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If you dig into the technical details of how lithium ion batteries work, it discusses "intercalation" of the anode and cathode plates, which basically means that they have a nanoscale comb-like structure that allows ions to slide in and out of the plate surface, without causing the plates to be chemically eaten away and damaged with each charge and discharge cycle.

For an example of this comb-like structure, see figure 4 of this research paper:

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Does curling the plates to fit them inside a cylindrical cell have any negative impact on the performance characteristics of this comb-like structure?

Imagine taking a flat plastic hair comb, heating it to soften the plastic, and then curling the spine. The comb tines are either spread far apart in a useless manner, or the tines are bunched up and overlap in an equally useless manner.

It seems possible to me that physically bending or curling the nanoscale structures of an intercalated plate could have similar negative effects on its performance.

Is there is any measurable loss of performance between the tight inner layers and the more gently curled outer layers of a cylindrical lithium ion battery?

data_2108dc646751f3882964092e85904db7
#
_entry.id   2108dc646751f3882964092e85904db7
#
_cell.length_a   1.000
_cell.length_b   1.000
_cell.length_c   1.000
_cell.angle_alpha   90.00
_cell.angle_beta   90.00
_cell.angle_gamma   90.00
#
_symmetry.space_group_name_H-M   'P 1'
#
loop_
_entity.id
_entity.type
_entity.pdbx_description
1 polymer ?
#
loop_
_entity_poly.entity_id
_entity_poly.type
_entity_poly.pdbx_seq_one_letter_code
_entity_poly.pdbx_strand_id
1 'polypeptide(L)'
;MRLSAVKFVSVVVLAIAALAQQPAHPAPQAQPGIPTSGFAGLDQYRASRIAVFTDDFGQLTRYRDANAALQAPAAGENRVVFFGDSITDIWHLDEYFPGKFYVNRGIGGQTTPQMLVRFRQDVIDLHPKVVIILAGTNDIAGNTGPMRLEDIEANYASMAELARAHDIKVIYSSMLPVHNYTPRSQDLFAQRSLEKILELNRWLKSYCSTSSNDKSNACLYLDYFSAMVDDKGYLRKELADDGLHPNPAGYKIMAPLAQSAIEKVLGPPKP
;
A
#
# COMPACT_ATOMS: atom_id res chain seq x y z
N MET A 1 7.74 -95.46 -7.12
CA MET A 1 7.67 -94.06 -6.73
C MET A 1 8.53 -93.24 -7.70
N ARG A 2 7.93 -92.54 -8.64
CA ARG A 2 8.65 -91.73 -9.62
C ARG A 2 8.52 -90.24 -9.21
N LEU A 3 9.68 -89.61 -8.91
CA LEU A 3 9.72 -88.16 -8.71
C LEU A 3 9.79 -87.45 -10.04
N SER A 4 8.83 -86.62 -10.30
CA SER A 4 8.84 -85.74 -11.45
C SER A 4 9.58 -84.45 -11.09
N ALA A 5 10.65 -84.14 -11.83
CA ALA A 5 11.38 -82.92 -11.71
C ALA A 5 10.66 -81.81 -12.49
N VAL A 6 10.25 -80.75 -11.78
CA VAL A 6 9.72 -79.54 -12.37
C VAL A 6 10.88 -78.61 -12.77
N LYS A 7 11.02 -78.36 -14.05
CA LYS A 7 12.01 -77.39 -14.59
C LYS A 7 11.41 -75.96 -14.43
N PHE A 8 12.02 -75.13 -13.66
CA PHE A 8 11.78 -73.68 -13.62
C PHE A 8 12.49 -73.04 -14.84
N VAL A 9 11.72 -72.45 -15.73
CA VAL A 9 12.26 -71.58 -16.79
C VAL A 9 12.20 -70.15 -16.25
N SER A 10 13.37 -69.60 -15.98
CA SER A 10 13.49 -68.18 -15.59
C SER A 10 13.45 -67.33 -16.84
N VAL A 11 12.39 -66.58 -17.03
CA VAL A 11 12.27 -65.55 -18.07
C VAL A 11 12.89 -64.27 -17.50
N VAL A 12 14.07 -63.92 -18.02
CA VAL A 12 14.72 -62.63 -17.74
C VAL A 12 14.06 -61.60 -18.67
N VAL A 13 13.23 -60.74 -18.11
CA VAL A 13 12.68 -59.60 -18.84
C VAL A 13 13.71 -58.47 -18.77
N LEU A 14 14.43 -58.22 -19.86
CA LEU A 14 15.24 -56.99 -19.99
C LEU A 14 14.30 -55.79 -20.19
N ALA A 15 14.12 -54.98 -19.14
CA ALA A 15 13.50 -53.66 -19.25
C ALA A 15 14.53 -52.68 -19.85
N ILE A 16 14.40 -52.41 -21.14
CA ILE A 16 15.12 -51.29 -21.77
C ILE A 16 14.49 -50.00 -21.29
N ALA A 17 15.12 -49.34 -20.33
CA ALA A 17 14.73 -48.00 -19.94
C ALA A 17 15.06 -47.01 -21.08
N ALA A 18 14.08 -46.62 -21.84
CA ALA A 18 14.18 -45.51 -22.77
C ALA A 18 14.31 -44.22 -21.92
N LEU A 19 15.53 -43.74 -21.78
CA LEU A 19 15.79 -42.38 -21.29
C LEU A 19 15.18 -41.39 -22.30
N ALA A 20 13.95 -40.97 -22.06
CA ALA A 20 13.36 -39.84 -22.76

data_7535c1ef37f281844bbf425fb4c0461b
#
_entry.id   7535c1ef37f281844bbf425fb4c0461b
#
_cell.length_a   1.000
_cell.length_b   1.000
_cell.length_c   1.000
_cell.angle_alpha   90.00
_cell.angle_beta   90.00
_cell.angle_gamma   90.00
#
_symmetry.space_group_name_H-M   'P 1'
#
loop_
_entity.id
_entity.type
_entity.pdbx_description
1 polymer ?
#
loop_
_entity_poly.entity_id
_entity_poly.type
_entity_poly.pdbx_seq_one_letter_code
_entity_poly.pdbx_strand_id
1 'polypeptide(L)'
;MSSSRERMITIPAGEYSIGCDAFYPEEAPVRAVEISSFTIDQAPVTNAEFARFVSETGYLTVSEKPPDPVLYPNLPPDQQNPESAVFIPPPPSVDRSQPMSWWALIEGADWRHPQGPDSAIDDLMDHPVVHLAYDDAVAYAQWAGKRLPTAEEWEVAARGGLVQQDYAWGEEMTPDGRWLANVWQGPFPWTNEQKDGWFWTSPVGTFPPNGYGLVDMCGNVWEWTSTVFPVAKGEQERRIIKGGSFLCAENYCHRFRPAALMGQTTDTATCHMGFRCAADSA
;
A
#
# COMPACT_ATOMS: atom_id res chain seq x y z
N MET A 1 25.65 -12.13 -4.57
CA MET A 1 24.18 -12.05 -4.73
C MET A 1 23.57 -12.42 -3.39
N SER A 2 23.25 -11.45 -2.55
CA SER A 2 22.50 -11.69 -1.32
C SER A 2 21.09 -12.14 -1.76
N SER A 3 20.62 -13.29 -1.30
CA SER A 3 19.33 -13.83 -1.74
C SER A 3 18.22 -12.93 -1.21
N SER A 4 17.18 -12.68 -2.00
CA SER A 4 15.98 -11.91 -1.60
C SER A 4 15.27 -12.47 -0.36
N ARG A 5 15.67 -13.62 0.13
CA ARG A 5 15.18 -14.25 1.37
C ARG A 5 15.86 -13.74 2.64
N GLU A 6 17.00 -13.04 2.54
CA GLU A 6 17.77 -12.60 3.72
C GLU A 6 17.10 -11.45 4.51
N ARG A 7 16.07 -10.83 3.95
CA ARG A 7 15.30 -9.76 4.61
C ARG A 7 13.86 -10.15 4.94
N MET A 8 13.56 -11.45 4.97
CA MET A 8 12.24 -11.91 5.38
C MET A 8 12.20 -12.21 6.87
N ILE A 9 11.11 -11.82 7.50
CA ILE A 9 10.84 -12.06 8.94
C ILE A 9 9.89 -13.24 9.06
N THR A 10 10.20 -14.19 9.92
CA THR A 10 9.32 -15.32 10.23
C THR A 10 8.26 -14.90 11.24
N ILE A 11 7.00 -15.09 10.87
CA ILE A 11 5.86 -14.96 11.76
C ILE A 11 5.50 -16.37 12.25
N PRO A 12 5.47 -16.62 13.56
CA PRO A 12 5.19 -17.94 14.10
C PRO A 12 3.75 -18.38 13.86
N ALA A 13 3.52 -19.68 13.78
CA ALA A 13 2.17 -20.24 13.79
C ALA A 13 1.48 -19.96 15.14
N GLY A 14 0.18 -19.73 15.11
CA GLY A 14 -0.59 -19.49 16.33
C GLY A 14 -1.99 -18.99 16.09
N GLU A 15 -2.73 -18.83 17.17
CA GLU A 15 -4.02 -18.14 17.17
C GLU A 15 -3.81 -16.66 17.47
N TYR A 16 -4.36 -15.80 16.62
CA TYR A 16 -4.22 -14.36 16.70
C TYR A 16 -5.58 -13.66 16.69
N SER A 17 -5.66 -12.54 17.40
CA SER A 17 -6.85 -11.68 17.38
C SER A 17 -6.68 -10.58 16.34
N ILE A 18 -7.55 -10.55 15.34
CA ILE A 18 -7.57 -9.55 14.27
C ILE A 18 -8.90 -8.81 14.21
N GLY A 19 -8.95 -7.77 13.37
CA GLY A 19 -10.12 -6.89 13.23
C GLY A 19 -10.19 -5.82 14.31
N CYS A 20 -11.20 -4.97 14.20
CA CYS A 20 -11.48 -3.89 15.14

I notice that the inner core of many cylindrical lithium ion cells is hollow. Is this because the loss of performance is so severe that it is not worth the effort to attempt to completely pack the center with extreme curled plates?

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  • \$\begingroup\$ Just an uninformed opinion but if the combs really are nanoscale, then your hair comb analogy should not apply since any macro-level curvature experienced by the plates should be irrelevant as far as the comb is concerned since their height above the plate is insignificant relative to the plate's radius of curvature, and there basal dimensions are so small such that the local curvature of the plate is approximately straight. Could it just be a manufacturing convenience? \$\endgroup\$ – DKNguyen Sep 23 at 22:19
  • \$\begingroup\$ i think that the comb should be bent to a radius of several hundred meters or possibly several kilometers to be equivalent to the nano structure \$\endgroup\$ – jsotola Sep 24 at 2:02

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